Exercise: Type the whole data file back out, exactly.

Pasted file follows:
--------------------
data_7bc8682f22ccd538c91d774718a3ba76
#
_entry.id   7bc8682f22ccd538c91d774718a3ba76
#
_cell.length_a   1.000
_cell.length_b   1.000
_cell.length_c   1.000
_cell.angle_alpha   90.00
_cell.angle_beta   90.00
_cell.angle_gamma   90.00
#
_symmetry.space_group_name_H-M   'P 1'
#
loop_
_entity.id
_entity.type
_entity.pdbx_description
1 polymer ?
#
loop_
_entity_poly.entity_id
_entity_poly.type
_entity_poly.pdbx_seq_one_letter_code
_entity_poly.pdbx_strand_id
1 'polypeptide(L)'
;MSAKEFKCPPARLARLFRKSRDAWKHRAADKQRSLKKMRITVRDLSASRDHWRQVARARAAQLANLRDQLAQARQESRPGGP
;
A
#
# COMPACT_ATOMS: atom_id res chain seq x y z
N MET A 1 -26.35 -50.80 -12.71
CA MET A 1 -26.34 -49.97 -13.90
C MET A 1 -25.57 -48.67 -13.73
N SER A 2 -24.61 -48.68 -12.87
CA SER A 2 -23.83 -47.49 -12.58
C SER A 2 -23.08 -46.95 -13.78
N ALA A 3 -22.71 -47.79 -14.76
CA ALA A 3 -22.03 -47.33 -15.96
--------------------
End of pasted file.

data_7bc8682f22ccd538c91d774718a3ba76
#
_entry.id   7bc8682f22ccd538c91d774718a3ba76
#
_cell.length_a   1.000
_cell.length_b   1.000
_cell.length_c   1.000
_cell.angle_alpha   90.00
_cell.angle_beta   90.00
_cell.angle_gamma   90.00
#
_symmetry.space_group_name_H-M   'P 1'
#
loop_
_entity.id
_entity.type
_entity.pdbx_description
1 polymer ?
#
loop_
_entity_poly.entity_id
_entity_poly.type
_entity_poly.pdbx_seq_one_letter_code
_entity_poly.pdbx_strand_id
1 'polypeptide(L)'
;MSAKEFKCPPARLARLFRKSRDAWKHRAADKQRSLKKMRITVRDLSASRDHWRQVARARAAQLANLRDQLAQARQESRPGGP
;
A
#
# COMPACT_ATOMS: atom_id res chain seq x y z
N MET A 1 -26.35 -50.80 -12.71
CA MET A 1 -26.34 -49.97 -13.90
C MET A 1 -25.57 -48.67 -13.73
N SER A 2 -24.61 -48.68 -12.87
CA SER A 2 -23.83 -47.49 -12.58
C SER A 2 -23.08 -46.95 -13.78
N ALA A 3 -22.71 -47.79 -14.76
CA ALA A 3 -22.03 -47.33 -15.96